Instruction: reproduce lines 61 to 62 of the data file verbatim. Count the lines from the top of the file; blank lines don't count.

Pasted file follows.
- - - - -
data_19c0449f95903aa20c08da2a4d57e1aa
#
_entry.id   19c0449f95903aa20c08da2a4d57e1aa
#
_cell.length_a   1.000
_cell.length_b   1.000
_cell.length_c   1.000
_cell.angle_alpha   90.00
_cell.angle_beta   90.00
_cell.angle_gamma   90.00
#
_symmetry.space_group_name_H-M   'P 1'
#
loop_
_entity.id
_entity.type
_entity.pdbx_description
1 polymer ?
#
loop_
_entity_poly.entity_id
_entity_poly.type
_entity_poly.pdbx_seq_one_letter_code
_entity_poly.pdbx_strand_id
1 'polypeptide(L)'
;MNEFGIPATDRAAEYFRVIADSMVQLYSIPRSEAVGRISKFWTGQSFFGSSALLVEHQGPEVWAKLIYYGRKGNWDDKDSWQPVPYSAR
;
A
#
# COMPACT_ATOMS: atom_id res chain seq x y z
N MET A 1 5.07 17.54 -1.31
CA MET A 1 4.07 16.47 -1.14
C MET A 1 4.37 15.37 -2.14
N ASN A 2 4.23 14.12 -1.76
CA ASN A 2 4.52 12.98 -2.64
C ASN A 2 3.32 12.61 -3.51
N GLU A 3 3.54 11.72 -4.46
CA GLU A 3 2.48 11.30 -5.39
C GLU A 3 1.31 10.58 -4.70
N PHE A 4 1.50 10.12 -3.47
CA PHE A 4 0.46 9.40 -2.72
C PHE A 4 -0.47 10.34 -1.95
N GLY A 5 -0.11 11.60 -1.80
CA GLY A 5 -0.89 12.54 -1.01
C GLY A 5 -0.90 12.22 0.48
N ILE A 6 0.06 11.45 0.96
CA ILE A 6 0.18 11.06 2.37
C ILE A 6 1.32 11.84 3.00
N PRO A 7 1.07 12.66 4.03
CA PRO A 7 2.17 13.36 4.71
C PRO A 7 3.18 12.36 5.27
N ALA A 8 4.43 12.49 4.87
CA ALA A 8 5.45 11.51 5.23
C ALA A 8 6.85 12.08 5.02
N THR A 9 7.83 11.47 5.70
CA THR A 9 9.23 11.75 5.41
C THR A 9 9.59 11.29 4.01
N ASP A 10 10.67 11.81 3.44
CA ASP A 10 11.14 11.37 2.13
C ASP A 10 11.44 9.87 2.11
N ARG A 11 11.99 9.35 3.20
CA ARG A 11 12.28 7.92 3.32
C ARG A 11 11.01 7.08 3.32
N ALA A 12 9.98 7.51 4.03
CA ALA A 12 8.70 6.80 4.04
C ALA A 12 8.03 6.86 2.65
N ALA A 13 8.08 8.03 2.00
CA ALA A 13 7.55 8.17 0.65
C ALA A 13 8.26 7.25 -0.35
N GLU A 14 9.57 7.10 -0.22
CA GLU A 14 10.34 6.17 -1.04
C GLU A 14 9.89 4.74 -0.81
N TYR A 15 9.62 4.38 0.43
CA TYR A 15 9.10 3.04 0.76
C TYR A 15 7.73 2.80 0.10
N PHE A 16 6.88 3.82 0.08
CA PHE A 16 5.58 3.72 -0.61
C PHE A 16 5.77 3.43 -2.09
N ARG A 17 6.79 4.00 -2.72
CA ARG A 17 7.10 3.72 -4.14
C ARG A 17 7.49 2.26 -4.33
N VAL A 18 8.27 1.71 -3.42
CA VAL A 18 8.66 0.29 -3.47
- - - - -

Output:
N ARG A 11 11.99 9.35 3.20
CA ARG A 11 12.28 7.92 3.32